Knysna Mayoral Shock shake-up

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Knysna Mayoral Shock shake-up

Journalist Stefan Goosen | Thursday, 14 June 2018, 07:55

A choir of ANC councillors plead with Speaker Georlene Wolmarans, “Speaker, Speaker, Speaker,” to hear them out on 6 June while then mayor Eleanore Bouw-Spies (far right speaking over microphone) tries to deliver her budget speech. The ANC did not want Bouw-Spies to continue as they said they could not allow someone who they had no confidence in to speak on budget matters affecting the town. Their pleas were ignored though, but by the end of the special council meeting their mot

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KNYSNA NEWS & VIDEO – It has been a tumultuous week for the town of Knysna, with 7 June fire commemorations, a taxi march that brought the town to a standstill, and most important of all the mayoral shake-up that ended in a new mayor being elected after a motion of no confidence succeeded in ousting then mayor Eleanore Bouw-Spies.

In an unprecedented political move, the Knysna ANC – who brought the motion on 30 May for the first time, but which was not placed on the agenda by Speaker Georlene Wolmarans until 6 June – voted in DA councillor and then Speaker of Eden District Municipality (Eden DM) Mark Willemse as the new mayor.

Willemse resigned as Eden DM Speaker with immediate effect on Monday 11 June, but retains his position as the Knysna council representative at the district municipality.

Province responds
What transpired in the Knysna Municipality on Wednesday 6 June had barely had time to settle in the minds of residents in town, when the ramifications started being felt province-wide.

The DA’s Western Cape leader Bonginkosi Madikizela expressed his displeasure with what happened by the following day, and on Friday 8 June, along with the party’s regional chairman Jaco Londt, paid a visit Knysna to meet with the party caucus.

Click here for a photo gallery.

Michelle Pienaar of the George Herald reports that Madikizela displeasure was with the way the motion was handled; not informing the party about their plans; and the fact that Willemse accepted a second executive position as mayor while he was the Eden Speaker. “Voting with your conscience becomes questionable if you are the direct beneficiary, which is the case here,” said Madikizela.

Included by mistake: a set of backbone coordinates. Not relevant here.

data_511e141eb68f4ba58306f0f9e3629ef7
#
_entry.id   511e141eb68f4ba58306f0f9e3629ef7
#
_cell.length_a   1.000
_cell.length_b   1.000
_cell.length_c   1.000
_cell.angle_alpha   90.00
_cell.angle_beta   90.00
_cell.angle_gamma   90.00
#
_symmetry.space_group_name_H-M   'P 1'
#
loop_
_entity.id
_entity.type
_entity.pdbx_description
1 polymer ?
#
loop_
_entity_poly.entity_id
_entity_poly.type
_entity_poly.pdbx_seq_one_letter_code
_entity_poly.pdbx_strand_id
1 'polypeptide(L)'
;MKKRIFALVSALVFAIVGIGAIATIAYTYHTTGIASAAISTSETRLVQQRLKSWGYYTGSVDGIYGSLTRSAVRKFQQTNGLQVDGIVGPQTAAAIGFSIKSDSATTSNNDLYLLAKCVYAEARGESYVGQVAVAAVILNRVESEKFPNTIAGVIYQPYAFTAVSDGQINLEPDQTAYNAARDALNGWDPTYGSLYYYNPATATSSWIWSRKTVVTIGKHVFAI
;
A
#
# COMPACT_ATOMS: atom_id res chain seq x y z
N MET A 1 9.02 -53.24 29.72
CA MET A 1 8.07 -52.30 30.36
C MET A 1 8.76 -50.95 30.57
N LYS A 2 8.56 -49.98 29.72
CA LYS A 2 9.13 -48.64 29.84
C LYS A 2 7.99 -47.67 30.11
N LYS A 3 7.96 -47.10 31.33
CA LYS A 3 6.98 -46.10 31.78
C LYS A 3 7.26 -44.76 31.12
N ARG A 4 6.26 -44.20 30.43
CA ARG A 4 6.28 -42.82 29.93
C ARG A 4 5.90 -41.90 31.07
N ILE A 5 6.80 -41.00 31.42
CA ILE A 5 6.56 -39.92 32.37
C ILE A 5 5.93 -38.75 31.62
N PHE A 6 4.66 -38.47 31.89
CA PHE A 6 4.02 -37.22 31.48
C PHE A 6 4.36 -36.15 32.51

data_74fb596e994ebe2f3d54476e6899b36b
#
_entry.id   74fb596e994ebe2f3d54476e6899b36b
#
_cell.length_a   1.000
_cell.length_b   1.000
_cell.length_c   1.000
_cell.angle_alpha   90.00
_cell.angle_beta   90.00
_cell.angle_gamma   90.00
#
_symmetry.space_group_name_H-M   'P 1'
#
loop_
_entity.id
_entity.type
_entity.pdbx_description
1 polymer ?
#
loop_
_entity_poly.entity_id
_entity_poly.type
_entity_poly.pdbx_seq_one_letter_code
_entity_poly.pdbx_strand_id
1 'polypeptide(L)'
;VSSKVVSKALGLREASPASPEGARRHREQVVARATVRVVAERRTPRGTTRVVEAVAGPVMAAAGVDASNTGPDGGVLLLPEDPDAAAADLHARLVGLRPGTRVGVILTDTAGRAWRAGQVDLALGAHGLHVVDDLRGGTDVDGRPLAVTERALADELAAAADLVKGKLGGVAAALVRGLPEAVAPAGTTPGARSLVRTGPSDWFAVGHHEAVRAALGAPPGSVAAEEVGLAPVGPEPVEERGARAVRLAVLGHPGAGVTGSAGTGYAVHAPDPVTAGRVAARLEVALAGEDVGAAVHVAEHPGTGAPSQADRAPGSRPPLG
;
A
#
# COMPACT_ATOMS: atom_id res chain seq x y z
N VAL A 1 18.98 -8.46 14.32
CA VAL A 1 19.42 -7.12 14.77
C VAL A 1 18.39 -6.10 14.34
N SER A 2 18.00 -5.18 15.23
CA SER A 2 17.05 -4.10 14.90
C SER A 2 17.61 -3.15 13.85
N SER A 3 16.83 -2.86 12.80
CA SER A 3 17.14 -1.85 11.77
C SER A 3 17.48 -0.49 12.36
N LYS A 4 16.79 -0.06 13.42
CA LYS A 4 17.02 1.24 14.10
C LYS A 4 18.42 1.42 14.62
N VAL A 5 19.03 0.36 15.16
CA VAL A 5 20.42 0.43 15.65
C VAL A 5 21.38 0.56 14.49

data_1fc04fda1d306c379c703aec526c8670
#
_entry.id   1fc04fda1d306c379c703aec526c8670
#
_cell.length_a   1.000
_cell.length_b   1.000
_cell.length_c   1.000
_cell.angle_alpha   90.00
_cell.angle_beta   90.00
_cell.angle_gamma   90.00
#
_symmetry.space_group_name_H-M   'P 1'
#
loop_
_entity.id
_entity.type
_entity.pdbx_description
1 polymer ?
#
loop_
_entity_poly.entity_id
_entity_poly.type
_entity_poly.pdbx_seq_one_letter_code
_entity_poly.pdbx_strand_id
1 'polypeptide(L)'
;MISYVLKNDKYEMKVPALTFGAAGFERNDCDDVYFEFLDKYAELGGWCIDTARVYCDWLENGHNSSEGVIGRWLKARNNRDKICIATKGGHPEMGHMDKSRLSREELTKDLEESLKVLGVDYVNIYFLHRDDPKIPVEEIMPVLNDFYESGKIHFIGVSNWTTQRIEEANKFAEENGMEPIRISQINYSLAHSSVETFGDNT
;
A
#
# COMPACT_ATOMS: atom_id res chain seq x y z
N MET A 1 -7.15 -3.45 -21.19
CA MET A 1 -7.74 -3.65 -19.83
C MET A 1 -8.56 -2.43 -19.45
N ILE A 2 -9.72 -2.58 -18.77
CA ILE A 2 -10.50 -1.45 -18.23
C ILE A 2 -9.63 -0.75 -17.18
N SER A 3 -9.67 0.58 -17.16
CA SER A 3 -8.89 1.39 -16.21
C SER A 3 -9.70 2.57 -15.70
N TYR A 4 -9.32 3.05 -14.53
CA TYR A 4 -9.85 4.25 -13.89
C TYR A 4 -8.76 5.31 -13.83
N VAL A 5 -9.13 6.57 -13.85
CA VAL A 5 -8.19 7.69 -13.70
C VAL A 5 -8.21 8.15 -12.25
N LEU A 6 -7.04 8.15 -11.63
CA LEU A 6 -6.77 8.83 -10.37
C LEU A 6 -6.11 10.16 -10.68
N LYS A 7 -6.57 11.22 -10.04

Listen to a voice recording below:

Petition launched
With the news of Madikizela’s visit spreading fast, and rumours that he had instructed Willemse to step down immediately or face the consequences, activists in Knysna launched a petition to stop Madikizela’s instruction.

“We are petitioning the mayor from resigning under political interference,” read the petition.

At the time of this article going to print, the petition – which is being circulated on social media – had 796 signatures supporting it.

Journalist Nwabisa Pondoyi reported that supporters of Willemse gathered outside Knysna Municipality that afternoon and later marched to Oaks on Main where DA councillors were meeting with their leadership, chanting songs of liberation. Although peaceful, police and law enforcement officials were called in to maintain order.

Mayhem in meeting
During the meeting itself (on 6 June), the ANC would not allow any point on the agenda to be heard until their motion served first. Many of the ANC councillors protested continuously, at times disrupting the meeting completely, arguing that the meeting could not continue while the current mayor who had let down the town was still in control –a mayor in which no councillor or resident had confidence in anymore, they said.

An all-inclusive party caucus called by Speaker Wolmarans to restore some modicum of order in the meeting had reached a deadlock, she said, and the meeting continued as per the agenda on her instructions. This brought about outrage from both the ANC and the packed gallery of residents.

The conclusion of the chaotic special council meeting was an approved 2018/2019 budget and IDP, the appointment of new acting director of technical services Rhoydon Parry, and finally the ousting of Bouw-Spies as mayor.

Watch a video below:

Out with the old, in with the new
The motion of no confidence against her was brought by the ANC, supported by both Cope and the Knysna Unity Congress (KUC).